2044. The climate change and a series of solar storms have turned in a desert the surface of the planet and annihilated to the 99.7 % of Earth's population, leaving alive 21 million people across the world in a single city covered by mechanical clouds (zeppelins anchored to the city) to make rain. Trying to rebuild the world again, a robot company named ROC Corporation create Automata Pilgrim 7000 with two security protocols: 1st, a robot cannot harm human beings, and 2nd, a robot cannot alter himself or another robot. But this situation changes when police officer Sean Wallace shoots and destroys a robot claiming that it was altering himself. With the company worried by the possible implications if the case were known by the people, insurance agent Jacq Vaucan is chosen to investigate the happened, while Vaucan tries to convince his boss, friend and brother-in-law Robert Bold to transfer him and his pregnant wife Rachel to the coast, with Bold accepting the request if Vaucan solves ...Written by
At the end of the credits there is a rendition of Daisy Bell, a nod to the first song ever performed with speech synthesis on a computer. See more »
In the desert there were two nuclear batteries. When Jacq shoots Wallace with the flare gun, Wallace's companion leaves with the nuclear battery that spilled from the robot's bag with the contents they were looking through the previous evening. When Jacq talks with the 'clock master' robot, he hands him the battery that Jacq found at the crime scene where Wallace shot the self-repairing robot in the beginning and has been carrying with him ever since. See more »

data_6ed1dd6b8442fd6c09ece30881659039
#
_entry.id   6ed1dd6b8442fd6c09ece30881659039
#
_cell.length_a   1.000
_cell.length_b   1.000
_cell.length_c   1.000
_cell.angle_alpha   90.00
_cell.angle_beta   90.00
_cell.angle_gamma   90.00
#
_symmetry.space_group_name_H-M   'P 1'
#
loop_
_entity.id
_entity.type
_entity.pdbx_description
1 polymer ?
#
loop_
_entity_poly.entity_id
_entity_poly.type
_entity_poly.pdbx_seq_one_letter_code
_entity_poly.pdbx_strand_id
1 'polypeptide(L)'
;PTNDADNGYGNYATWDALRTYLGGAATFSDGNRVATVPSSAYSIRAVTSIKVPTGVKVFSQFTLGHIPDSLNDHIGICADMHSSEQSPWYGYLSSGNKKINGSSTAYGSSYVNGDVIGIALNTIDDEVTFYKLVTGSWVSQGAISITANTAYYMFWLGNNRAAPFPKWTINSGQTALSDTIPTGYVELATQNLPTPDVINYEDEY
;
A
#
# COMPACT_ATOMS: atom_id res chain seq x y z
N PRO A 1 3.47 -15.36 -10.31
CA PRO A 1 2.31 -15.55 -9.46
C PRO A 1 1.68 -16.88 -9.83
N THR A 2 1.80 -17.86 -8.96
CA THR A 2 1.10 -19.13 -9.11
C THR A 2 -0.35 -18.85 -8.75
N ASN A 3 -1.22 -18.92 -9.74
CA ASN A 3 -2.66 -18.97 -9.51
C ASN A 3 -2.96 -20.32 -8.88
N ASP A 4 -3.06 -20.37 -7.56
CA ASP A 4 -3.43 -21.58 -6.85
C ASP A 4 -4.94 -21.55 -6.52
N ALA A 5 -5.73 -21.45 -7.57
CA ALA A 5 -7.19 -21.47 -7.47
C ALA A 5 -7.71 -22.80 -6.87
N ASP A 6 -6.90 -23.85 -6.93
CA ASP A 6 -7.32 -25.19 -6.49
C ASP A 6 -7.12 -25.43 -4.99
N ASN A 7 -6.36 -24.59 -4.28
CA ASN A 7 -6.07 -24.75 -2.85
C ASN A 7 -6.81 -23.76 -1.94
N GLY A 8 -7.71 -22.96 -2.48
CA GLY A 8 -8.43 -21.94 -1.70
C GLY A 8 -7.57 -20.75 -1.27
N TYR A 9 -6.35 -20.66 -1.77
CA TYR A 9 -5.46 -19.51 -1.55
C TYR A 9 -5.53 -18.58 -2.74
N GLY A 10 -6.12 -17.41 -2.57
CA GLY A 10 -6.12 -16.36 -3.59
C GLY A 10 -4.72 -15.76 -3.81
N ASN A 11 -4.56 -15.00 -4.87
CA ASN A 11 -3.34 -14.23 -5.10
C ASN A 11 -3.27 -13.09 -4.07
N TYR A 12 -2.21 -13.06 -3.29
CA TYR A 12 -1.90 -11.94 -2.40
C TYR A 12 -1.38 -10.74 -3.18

Muniesa the Technician:
The Pilgrims were born to help us in our heroic quest for survival. Now they build our homes, drive our cars, and wipe our asses when we get old. I have no idea what we're going to do next.
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Under 'special thanks' in the credits, "power-horse" energy drink is listed See more »
An intriguing premise ruined by a lack of a second act
An interesting premise is the key to a quality sci-fi film, and this is something Automata most definitely has. Set in a dystopian, Blade Runner-esqe future where much of the world has been rendered uninhabitable and the remainder of humanity lives in bleak, isolated cities, robots do most of the menial tasks in society. These robots are governed by two unalterable protocols, they cannot harm living beings, or alter themselves or any other robot. When Jacq (Antonio Banderas), a robot insurance claims agent, is sent to investigate a robot which a junkie cop (Dylan McDermott) shot when he saw it repairing itself, he uncovers more and more questions surrounding the robots and their ability to think and develop.
Unfortunately, that is around where the film stops really making sense. Around a third of the way into the film, Jacq is driven out of the city into the wasteland and all character behaviors from just about everyone become puzzling. A series of characters whom you don't really care about make decisions that just don't make sense working towards a finale that simply makes no sense given everything they had told you so far. A complete lack of any notable acting and inconsistent direction fail to save a film that had tons of promise, but completely lacked a second and third act.
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